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2012 Election Confusion: Romney, Obama, Johnson

As November 2012 gets closer, the buzzing and whirring from political spinning is nearly deafening. The challenge is processing the information, as an individual, and determining indisputable fact from flat out fiction. For many young people this is the first election they will vote in. Many probably barely remember the way the media covered previous elections in their lifetime as they were too busy being kids, and now this bombardment of political lashing and blame games seems, well, shocking and confusing. But now is our time with new awareness and understanding of what journalists are talking about, what the candidates themselves are saying, to decide what we want for our futures. It’s frustrating trying to decipher news from implied opinion, but we have to try. Here are some facts about the incumbent:


President Barack Obama

In his first campaign for presidency, he voiced movements for hope and change for our country, which may have led the public to expect too much too quickly. Previously Senator from Illinois, in his first term he has advocated LGBT rights by repealing “Don’t Ask, Don’t Tell” for the military; he advocates same-sex marriage, and “was the first to provide hospital visitation and medical decision-making rights to same-sex couples,” all according to barackobama.com. His policy changes and attempts reflect a desire for fairness for the people. He also promotes equal, affordable healthcare for all, and specifically includes women. So far, the administration has added “more than 4.5 million private sector jobs and seen 29 straight months of job growth.” He also created the Consumer Financial Protection Bureau and plans to invest in American manufacturing, reform Wall Street, and support small businesses.

However you slice, dice, and stir-fry it, policy becomes a heated debate between citizens. Americans are hypersensitive to the issues that are important to them in this election because of the country’s economic struggles, shaky standing overseas, and basic difference in beliefs tied to social issues. Here’s the President’s most publicized opponent:


Mitt Romney

The former Governor of Massachusetts and previously CEO of Bain Capital. He helped put on the 2002 Winter Olympics in Salt Lake City and built up Bain Capital, emphasizing his business experience as proof that he can fix the government’s monetary issues. The candidate’s plan for a stronger economy includes five points according to mittromney.com: “building energy independence, ensuring Americans have the skills to succeed, opening markets that work for America, cutting the deficit, and championing small businesses.” He promotes the importance of education as well. According to his site, he advocates U.S. Military presence in countries that would pose any possible threat to ours. He is also against abortion, believes in traditional marriage (one man, one woman), and according to the Huffington Post, he would “get rid of” Planned Parenthood.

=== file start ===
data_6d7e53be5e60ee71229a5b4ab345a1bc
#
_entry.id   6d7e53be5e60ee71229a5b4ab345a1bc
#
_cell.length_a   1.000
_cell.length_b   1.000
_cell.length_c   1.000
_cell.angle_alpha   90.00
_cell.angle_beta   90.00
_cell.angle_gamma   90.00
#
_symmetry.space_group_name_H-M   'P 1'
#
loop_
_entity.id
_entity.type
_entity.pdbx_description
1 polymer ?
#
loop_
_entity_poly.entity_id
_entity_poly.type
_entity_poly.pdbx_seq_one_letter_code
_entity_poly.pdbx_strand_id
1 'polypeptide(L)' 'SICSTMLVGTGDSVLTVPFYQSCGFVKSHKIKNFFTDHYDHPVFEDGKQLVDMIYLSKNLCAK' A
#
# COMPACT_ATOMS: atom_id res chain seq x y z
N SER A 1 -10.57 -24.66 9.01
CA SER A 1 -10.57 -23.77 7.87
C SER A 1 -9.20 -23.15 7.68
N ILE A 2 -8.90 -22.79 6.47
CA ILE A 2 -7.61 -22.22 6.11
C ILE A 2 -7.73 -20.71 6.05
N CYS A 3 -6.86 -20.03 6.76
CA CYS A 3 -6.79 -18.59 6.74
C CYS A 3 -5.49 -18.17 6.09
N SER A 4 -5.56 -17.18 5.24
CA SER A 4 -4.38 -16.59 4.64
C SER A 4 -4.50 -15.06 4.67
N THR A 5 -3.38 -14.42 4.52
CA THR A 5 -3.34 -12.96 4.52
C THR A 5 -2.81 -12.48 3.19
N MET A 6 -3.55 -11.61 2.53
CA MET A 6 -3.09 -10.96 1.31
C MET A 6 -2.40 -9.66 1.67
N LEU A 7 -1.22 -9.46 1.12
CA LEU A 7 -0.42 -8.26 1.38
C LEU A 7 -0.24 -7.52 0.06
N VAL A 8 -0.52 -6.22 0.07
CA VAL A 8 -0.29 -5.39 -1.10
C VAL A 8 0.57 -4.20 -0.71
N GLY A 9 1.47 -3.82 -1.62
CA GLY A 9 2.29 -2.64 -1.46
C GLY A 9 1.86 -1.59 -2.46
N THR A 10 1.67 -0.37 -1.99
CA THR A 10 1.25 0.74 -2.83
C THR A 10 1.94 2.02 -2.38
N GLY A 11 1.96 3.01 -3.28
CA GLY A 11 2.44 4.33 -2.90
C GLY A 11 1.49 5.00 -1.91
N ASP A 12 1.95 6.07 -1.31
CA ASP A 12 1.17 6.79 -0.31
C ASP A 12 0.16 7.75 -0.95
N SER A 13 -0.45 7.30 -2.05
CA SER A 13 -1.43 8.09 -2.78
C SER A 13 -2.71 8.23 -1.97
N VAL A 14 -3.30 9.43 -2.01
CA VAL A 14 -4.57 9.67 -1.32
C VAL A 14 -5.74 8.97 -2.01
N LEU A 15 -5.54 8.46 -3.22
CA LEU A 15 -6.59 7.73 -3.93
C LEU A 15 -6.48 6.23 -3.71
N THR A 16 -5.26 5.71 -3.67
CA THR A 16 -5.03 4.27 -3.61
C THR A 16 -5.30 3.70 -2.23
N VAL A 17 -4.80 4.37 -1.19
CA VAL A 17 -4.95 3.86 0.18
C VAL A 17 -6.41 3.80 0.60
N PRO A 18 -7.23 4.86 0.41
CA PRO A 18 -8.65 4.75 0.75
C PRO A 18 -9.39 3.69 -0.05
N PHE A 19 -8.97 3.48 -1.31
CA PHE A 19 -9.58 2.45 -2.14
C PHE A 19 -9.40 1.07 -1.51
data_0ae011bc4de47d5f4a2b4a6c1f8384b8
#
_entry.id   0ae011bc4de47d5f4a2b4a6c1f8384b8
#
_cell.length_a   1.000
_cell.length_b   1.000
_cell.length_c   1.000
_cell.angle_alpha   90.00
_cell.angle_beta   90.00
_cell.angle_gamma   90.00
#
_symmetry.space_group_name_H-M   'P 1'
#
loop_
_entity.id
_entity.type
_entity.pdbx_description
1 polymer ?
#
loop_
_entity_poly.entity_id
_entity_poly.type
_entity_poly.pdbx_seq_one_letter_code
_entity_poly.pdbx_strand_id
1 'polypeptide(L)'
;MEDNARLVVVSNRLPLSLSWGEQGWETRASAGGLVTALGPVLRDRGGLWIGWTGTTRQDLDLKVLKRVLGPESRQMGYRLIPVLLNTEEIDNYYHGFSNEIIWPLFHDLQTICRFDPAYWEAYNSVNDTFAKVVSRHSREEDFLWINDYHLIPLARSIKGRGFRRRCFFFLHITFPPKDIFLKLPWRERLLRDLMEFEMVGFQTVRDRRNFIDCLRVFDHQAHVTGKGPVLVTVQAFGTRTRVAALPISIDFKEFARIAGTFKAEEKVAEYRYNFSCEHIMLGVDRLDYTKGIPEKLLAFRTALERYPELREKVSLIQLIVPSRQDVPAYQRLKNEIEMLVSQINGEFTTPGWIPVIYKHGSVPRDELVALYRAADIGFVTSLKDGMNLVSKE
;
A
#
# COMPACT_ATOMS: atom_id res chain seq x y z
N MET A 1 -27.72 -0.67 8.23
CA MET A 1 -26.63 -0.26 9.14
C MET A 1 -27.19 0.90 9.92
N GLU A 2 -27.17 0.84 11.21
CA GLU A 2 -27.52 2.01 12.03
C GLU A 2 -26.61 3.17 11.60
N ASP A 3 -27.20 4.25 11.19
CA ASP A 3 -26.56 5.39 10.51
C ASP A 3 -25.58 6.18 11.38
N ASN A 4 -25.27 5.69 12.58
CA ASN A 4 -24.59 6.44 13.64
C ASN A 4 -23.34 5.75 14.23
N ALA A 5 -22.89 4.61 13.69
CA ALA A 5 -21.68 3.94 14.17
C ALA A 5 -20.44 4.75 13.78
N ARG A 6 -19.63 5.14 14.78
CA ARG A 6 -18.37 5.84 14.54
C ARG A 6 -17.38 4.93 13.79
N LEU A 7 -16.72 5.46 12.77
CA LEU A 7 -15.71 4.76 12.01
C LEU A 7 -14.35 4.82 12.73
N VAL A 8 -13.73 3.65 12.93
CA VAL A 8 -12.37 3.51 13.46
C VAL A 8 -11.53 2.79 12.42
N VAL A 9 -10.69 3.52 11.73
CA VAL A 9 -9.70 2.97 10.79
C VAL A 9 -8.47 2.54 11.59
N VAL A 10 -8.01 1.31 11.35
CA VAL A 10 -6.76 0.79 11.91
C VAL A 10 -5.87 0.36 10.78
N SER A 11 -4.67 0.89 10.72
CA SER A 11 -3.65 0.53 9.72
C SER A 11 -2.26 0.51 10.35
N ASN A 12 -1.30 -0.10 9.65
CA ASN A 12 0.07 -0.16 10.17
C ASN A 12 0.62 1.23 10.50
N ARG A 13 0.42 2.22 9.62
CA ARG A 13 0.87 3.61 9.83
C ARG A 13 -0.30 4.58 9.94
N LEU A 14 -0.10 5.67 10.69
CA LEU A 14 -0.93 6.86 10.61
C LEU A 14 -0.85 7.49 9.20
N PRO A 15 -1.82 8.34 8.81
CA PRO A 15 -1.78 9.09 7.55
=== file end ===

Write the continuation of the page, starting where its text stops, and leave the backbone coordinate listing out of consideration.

American elections are spitting contests between the Republicans and the Democrats. The easy access media: the front page of papers and the home page of websites are stampeded by donkeys and elephants. At first glance, there are only two parties to choose from. In this election, however, Gary Johnson of the Libertarian Party is pushing to be on the ballot in all fifty states, which would be a significant achievement for anybody who didn’t select R or D on their voter’s registration form.


Gary Johnson

Former Governor of New Mexico, he was also a former member of the Republican Party and is now what is called a third-party candidate. The Libertarian Party emphasizes what Johnson calls “fiscally responsible, socially tolerant.” As Governor he “eliminated New Mexico’s budget deficit,” according to garyjohnson2012.com, and advocates equal marriage rights, drug reform, lower taxes, protection of civil liberties, and less international military influence. He also believes that “a woman should be allowed to make her own decisions during pregnancy.”

Most importantly, you must read for yourself. No one else will do it for you. Being the change you want to see in the world means taking well-informed action. We cannot jump to conclusions or be too quick to judge, because one small policy change can make way for an even greater one. Sometimes our vote won’t mean we won, but it does mean that we are starting our change. This is how evolution works. It starts with one change and more will occur until the species adapts to be strongest. It is time for us to help ourselves. Here are some interesting links describing more in-depth and obscure issues and the candidates’ ideas, opinions about the current system, and what went on at the Republican National Convention:

Samantha Henry is a Feature Writer for HCUCF and is a junior double majoring in Journalism and Creative Writing. As a music festival enthusiast, she loves to write about music and how it influences our generation.
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